# FEEDBACK THEORY Electronics Help

We have seen that we can control the closcc-loop gai,n v..Ivu, of an operational [amplifier by introducing feedback through external resistor: combinations. We wi h now to examine the feedback mechanism in detail and discover some other important consequences of its use. Feedback theory is widely used to study the behavior of electronic components as wel! a complex systems in many if erent technical fields so it is important to develop an appreciation and undersrinding of it’ underlying prlnciples.

FeedbacK in the Noninverting Amplifier

We begin our study of feedback principles with an analysis of the’ noninvcrting amplifier. Figure \3-8 shows that configuration along ‘with un equivalent block ~iagram on which we can iden i:f the signal and feedback paths. The block labeled II represents the amplifier and its open-loop gain, and the block labeled f3 is the reedbuck path. The quantity {3is en!’ l the feet/hack ratio and represents the portion of the output voltage that is fed kh..k to t e input. For example, if f3 = n.s, then a voltage equal to one-half the output level is fed back to the input”. Notice the special symbol where the input and feedbacx paths come together. This syinbol represents the differential action at the amplifier’s input. It is usually edited a summing j I ction, although in our case it is performing (\ differencing operation. as indicated by the + and – symbols. The output nf the junction, which is the input to the amplifier. is seen to he V” = Vi” – vf. V.’ is often called the error voltage. Note that it corresponds to Vi” – vi in the noninverting amplifier, and under ideal conditions is equal to 0 (equation 13-13). The feedback voltage vf = /3v .• corresponds to u; in the amplifier circuit. Since the feedback voltage subtracts from the input voltage, the amplifier  is said to have negative feedback.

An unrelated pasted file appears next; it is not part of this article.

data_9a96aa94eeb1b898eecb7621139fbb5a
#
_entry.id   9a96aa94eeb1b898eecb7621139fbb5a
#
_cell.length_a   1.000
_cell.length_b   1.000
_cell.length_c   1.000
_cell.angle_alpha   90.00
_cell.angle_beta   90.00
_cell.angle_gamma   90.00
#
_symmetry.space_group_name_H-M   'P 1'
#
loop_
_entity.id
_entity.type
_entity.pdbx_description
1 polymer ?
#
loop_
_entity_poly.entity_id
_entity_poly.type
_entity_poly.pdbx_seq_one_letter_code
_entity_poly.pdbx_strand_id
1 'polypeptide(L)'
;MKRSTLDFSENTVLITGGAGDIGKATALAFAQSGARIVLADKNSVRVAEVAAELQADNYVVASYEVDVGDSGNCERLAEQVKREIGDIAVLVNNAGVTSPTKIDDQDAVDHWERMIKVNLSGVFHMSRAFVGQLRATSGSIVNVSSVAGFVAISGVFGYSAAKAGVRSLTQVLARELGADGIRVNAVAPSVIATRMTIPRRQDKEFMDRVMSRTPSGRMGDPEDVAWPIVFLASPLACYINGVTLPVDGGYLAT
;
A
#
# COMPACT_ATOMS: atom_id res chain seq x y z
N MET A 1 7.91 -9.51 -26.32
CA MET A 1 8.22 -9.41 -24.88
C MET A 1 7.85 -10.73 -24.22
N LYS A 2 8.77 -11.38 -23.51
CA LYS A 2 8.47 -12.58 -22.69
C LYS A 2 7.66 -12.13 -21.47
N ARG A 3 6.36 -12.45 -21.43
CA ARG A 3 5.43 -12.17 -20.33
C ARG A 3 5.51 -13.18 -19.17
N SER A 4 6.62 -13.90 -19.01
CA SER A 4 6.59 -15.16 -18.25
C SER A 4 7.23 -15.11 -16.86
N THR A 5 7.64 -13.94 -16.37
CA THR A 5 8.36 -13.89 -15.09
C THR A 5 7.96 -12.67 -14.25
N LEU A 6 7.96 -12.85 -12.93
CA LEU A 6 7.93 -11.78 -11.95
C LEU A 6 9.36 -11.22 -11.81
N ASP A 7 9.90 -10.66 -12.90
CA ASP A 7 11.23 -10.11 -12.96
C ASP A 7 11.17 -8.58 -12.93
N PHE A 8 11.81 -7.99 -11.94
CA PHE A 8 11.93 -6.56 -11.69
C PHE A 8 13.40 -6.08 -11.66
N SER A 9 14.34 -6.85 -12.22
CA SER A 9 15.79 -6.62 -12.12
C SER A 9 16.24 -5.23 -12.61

Equation 13-18 is a very important and very useful result. If expresses the closedloop gain v..IvII/ as a function of the open-loop gain A and the feedback ratio (3. We can now-apply this result to the noninvcrting amplifier, in Figure 13-8(a), Notice that R, and RI form a voltage divider across the output of the amplifier,

Equation 13-18 shows that the closed-loop gain of a real amplifier also departs from that of an ideal amplifier when the value of f3 becomes very small. Small values PI’ {3correspond to large closed-loop gains.

The last two examples have shown that the closed-loop gain departs from the ideal value of 1I{3 when A is small or when {3 is small. We can deduce that fact from another examination of equation 13-18:

Clearly both A and {3should be large if we want vJv,” to equal 1I{3. The product Af3 is called the loop gain and is very useful in predicting the behavior of a feedback system. The name loop gain is derived from its definition as the product of the gains in the feedback model as one travels around the loop from amplifier input. through the amplifier. and through the feedback path (with the summing junction open). •
Negative feedback improves the performance of an amplifier in several ways. In the ease of the noninverting ampliflcr, it can be shown that the input resistance seen by the signal snurcc (looking directly into the + terminal)

where 1′,,/ is the differential input resistance of the amplifier. This equation shows that the input resistance is rid multiplied by the factor 1 + A~, which is usually much greater than I and is approximately equal to the loop gain A{3. For example. if rid == ~o kn. A == 10′. and {3= 0.01, then /’11I ~ (20 X 10′)(10′)(0.01) = 20 MO, a very respectable value. In the case of the voltage follower, {3== 1, and ru is multiplied by the full value of A, which accounts for the extremely large input resistance it can provide in buffer applications.
The closed-loop output resistance of the noninverting amplifier is also improved by negative feedback

where 1′” is the open-loop output resistance of the amplifier. Equation 13-24 shows that the output resistance is decreased by the same factor by which the.Innut resistance is increased. A typical value for r; is 75 0, so with A = IOsand {3″” I}I

we have r,,(stage) “= 75/m’ = 0.075 n. which is very close to the idc.d value ofO. Finally. negative feedback reduces distortion causeJ by the amplilier itself. We will study this property later, in connection with large-signal amplifiers.

Posted on November 19, 2015 in Operational Ampiifier Theory